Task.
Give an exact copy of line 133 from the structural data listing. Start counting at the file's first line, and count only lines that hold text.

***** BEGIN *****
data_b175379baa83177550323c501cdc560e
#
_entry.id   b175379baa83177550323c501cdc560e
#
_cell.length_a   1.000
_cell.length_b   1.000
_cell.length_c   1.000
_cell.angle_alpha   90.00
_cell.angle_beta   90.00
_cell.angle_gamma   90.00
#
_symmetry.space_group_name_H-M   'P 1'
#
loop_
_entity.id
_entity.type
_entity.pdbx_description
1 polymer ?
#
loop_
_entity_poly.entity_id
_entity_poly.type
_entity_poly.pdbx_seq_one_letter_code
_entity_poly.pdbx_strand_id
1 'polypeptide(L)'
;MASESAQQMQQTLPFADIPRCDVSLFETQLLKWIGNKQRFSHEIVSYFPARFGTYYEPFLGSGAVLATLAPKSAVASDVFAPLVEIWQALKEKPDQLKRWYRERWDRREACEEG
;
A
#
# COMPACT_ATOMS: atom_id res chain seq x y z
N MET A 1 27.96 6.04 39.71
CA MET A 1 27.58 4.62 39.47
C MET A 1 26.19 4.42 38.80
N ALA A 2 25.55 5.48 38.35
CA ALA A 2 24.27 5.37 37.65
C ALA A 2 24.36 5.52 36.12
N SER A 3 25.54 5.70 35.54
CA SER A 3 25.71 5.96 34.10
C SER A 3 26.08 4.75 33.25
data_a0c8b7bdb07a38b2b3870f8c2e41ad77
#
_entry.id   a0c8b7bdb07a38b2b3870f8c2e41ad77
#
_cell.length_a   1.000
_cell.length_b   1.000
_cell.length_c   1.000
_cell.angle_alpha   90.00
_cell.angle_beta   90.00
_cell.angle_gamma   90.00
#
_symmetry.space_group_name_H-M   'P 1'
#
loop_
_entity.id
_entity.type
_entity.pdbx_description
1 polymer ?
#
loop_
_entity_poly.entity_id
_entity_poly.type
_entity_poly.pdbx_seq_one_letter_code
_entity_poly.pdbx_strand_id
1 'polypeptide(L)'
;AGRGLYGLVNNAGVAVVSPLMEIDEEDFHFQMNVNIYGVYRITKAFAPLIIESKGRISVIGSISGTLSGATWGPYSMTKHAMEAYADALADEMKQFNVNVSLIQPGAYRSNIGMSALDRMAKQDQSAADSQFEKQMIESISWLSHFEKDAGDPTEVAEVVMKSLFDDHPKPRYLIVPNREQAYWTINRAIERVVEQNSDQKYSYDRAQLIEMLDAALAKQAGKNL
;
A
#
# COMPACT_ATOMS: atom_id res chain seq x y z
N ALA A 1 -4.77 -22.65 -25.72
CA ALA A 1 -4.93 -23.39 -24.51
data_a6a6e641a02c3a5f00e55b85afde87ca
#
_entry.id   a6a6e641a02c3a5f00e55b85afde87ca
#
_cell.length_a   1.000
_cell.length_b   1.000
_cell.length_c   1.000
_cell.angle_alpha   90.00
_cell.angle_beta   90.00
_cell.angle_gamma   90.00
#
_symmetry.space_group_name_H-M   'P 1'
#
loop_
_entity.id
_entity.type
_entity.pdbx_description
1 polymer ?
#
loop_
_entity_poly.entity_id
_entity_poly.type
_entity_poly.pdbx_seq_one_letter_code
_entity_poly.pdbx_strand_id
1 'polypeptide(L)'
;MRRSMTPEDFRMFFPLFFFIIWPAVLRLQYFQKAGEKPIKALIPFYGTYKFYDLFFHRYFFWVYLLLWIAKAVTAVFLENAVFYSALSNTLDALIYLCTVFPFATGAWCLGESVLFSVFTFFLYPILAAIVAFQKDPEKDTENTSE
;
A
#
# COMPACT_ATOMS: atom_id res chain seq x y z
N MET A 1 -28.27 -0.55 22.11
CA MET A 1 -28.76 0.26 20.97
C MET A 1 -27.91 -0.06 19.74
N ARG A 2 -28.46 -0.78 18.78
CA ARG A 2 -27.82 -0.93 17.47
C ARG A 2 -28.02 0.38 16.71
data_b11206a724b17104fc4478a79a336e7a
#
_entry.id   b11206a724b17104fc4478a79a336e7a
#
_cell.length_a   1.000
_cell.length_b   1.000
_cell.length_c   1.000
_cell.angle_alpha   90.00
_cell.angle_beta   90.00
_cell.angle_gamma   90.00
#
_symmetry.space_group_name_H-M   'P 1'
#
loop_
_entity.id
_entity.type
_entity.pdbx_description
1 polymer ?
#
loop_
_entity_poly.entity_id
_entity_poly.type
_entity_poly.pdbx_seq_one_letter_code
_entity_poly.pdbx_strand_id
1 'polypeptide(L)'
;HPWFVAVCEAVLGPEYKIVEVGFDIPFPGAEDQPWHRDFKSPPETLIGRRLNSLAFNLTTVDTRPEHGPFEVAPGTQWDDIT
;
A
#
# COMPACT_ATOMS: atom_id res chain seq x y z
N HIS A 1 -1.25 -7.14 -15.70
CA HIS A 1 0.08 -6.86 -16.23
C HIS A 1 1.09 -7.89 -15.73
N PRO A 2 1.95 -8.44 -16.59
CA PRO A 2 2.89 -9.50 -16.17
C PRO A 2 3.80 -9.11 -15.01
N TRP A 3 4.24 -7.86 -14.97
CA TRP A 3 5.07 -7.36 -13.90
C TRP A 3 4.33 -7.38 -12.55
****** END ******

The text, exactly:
;HPWFVAVCEAVLGPEYKIVEVGFDIPFPGAEDQPWHRDFKSPPETLIGRRLNSLAFNLTTVDTRPEHGPFEVAPGTQWDDIT